Analysis: FedEx Earnings and the Amazonian Elephant
Good news for FedEx Corp. isn't always good news for the U.S. economy. As the world's largest cargo airline and a major provider of parcel delivery services, FedEx's business touches many industries, from consumer goods to pharmaceuticals, making its results a proxy of sorts for how the broader economy is doing.
The $43 billion company's earnings released late March 16 show that it still is that same economic bellwether — just not in the way you might think. FedEx lifted its earnings forecast for the fiscal year ending this May to $10.70 to $10.90 a share, up from $10.40 to $10.90. That, along with a third-quarter beat, helped put the stock on track for its biggest gain since 2002 on March 17.
At the same time, though, FedEx lowered its projections for global and U.S. GDP growth. It now sees the economy expanding 2.2% domestically and 2.5% globally in 2016; compare that with forecasts of 3.1% for each last March.
That echoed the Federal Reserve's less enthusiastic take on global growth this week as officials held off on raising borrowing costs and lowered expectations for how much interest rates will increase this year.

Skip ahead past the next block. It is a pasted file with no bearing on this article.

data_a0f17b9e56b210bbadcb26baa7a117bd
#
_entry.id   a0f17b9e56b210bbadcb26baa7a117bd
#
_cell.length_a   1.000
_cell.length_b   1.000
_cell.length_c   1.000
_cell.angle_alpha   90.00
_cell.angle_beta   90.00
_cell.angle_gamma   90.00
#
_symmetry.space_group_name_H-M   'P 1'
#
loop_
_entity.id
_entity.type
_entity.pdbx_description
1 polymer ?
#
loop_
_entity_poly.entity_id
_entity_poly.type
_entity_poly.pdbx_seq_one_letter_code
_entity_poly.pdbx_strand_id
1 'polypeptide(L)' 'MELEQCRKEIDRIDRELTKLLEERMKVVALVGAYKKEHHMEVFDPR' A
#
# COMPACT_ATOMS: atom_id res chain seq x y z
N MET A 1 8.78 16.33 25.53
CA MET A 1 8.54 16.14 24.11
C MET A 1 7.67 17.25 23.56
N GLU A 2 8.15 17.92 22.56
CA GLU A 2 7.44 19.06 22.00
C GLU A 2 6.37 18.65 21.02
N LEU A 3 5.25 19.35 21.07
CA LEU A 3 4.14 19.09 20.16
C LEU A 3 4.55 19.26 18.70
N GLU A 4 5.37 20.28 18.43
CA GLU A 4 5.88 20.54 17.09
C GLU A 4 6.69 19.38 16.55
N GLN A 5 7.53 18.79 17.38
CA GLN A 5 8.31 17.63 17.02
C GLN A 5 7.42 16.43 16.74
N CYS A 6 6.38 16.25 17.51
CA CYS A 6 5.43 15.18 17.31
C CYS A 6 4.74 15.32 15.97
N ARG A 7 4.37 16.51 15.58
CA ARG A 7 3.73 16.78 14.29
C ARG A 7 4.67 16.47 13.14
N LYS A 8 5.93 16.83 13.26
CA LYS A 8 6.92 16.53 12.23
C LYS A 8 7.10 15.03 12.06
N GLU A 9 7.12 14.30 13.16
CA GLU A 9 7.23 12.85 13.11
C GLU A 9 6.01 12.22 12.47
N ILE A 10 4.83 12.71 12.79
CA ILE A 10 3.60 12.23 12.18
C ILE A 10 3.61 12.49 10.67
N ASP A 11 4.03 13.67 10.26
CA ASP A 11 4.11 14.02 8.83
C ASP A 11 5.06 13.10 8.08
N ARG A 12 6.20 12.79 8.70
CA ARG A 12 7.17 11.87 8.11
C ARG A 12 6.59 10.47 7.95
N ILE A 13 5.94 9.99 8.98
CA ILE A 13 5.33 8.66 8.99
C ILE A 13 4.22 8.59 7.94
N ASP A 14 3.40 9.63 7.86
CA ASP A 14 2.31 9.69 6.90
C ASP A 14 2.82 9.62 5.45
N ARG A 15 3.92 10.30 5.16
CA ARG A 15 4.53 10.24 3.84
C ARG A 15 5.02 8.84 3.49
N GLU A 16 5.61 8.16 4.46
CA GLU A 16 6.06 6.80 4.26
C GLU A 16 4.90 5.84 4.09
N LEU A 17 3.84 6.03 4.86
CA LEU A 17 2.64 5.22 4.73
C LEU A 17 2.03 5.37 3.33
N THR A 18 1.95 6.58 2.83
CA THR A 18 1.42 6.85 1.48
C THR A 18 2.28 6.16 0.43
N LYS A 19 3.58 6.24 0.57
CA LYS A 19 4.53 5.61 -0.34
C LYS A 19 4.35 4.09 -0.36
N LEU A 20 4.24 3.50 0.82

What gives? The answer is cost cuts and e-commerce. The industrial companies that will thrive in this period of low growth are those that focus on execution and take the necessary steps to improve profitability.
Companies from Honeywell to General Electric have used cost cuts to keep earnings growth chugging along. FedEx is part of that club, crediting a $1.7 billion cost-cutting program that is nearing completion for part of the rosier profit outlook. As for the latter, e-commerce shipments have pushed volume growth above what would be indicated by the economic backdrop, helping to deliver record revenue.
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|By Brooke Sutherland|
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